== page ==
• Prosody development – Explicit instruction on prosody development is needed so students can focus beyond word reading recognition and rate of reading. Prosody elements include intonation, volume and stress, smoothness, phrasing, and expression

3. Unpacking the words: vocabulary. Reading is meaningless unless students understand the meaning behind the words they decode. Teachers can incorporate vocabulary instruction through a variety of ways, whether in their daily conversations with students, explicit vocabulary lessons, or selecting a variety of genres of texts. Here are some best practices for vocabulary instruction:

  • Teaching language for discussing books: Teachers can model and explain the vocabulary used to discuss narrative and informational texts, including organizing and then discussing the actions in a story shared during oral reading time.
  • Teaching academic vocabulary: Teach academic vocabulary where students may not understand the different technical meanings for words used in informational texts or content-area books.
  • Deepening students’ knowledge of words used: Select different genres and topics that include content-specific vocabulary to expand students’ understanding of concepts. Also, teachers can help students connect new words to words or word parts students already know.
  • Building morphological awareness: Teach students the word parts that carry meaning—inflectional endings, base words, prefixes, and suffixes—and how they can be combined to form words or broken down to understand their meaning.

4. Content knowledge and comprehension strategies. Vocabulary is critical, but it is not enough for text comprehension. Students also need to possess knowledge on the content or topic of the text in order to grasp its full meaning. The more readers know about a topic, the easier it will be to comprehend a text written about that topic. Wide reading expands readers’ background knowledge and adds to their vocabulary. Implement these strategies into your everyday instruction to help improve your students’ comprehension.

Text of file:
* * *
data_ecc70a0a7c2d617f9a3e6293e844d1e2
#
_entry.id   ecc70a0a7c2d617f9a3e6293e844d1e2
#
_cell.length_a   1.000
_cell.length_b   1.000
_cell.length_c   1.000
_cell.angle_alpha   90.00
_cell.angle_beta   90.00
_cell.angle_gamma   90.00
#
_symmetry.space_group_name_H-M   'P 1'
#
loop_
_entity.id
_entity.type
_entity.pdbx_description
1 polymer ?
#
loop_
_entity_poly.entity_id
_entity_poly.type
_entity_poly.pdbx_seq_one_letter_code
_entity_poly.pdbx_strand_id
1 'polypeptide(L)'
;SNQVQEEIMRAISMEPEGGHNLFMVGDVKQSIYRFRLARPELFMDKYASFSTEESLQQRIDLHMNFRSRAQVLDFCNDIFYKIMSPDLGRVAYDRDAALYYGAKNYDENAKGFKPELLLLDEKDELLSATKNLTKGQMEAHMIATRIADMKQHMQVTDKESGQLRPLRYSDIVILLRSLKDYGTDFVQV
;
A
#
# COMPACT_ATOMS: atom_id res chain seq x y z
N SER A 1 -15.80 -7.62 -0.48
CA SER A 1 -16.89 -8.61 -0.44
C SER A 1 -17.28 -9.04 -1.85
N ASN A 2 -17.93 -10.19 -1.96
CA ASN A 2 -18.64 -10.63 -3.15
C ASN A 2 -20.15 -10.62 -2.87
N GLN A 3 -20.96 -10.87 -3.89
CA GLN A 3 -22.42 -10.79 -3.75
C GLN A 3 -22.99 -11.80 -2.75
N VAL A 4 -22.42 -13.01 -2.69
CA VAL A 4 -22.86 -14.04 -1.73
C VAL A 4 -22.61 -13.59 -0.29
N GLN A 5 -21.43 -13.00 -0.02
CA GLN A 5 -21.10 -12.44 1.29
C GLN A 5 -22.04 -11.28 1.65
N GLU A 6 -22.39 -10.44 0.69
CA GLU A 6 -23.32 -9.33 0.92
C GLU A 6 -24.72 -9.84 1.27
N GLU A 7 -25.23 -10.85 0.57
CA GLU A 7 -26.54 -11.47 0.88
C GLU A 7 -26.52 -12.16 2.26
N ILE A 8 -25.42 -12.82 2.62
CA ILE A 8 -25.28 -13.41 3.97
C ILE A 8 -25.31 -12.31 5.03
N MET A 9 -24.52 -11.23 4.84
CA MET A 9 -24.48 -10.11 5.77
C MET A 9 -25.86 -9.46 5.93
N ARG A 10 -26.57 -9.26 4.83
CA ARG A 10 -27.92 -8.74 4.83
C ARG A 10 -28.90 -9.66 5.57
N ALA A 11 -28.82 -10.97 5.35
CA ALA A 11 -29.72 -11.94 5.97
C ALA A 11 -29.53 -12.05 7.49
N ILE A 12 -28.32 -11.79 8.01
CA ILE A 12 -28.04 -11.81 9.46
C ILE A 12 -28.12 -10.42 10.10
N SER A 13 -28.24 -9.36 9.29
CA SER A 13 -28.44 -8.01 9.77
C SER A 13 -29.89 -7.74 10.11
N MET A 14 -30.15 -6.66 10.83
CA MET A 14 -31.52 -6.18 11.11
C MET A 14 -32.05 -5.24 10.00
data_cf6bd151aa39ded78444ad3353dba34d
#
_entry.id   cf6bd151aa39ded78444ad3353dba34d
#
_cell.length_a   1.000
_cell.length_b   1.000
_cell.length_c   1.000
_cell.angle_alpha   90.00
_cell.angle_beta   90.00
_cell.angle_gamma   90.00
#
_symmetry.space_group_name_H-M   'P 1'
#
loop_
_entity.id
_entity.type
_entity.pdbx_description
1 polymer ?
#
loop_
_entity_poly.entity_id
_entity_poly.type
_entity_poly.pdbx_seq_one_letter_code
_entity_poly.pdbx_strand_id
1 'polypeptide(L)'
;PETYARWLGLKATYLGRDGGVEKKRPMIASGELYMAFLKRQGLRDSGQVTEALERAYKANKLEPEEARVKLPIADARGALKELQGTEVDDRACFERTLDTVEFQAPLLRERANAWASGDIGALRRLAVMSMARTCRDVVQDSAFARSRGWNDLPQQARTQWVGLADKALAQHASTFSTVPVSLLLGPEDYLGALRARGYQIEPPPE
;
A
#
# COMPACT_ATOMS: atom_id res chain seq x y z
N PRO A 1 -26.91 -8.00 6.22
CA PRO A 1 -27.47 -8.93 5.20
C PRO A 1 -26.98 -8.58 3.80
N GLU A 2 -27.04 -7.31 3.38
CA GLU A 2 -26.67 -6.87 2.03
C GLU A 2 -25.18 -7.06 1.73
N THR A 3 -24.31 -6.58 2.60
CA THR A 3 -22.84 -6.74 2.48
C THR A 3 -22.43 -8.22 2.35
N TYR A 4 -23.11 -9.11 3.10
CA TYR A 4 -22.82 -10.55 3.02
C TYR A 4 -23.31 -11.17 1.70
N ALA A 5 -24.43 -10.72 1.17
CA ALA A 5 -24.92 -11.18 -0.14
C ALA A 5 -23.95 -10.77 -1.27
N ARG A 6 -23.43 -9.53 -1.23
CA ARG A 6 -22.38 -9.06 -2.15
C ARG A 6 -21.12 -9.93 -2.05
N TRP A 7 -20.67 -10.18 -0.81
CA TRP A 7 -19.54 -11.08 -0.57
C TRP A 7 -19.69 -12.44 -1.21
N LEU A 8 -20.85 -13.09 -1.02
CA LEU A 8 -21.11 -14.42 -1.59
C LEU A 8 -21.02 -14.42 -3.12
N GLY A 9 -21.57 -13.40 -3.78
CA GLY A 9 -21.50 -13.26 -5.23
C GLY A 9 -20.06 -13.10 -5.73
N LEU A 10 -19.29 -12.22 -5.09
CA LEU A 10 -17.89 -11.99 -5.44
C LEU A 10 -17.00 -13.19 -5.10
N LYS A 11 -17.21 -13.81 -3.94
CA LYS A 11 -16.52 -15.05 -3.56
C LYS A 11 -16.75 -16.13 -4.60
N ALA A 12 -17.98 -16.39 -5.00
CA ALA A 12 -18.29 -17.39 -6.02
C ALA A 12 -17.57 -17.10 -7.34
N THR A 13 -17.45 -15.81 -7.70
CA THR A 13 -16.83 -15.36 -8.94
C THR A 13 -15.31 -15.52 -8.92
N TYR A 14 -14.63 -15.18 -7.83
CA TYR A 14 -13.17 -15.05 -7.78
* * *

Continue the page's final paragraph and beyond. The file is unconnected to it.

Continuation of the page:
• Activate prior knowledge: Before students read, have them think about what they know about the topic. As they read the text, have them connect their own understanding or experiences to the text.
  • Multiple genres: Use narratives, narrative nonfiction, and informational texts.
  • Multiple texts on the same topic: Rather than moving quickly from topic to topic, engage students with multiple texts on the same topic. Expose students to the same vocabulary in different contexts and teach difficult concepts repeatedly for deeper understanding.
  • Text Structure: Introduce different text structures and key words associated with texts such as compare and contrast, cause and effect, problem and solution, etc.
  • Retell and Summarize: Have students retell what the story was about, and gradually encourage students to summarize the key points of the text.
  • Language engagement: Engage students tin discussions about what they are learning and make connections to their own life.

How you implement these strategies for reading intervention students depends on their needs and the time allocated in your schedule. Once students have been identified as needing intervention, teachers can use data from various assessments to further identify students’ strengths and gaps, monitor how the students are progressing with the targeted instruction, and adjust instruction as needed. Teachers can administer formative assessments during the course of instruction to provide feedback and adjust ongoing teaching, diagnostic assessments to provide in-depth data on students’ learning accomplishments and areas that are not well developed, and benchmark assessments at specified times of the year to evaluate students’ progress against a determined set of longer-term goals.

Allison Green
Boston Tutoring Services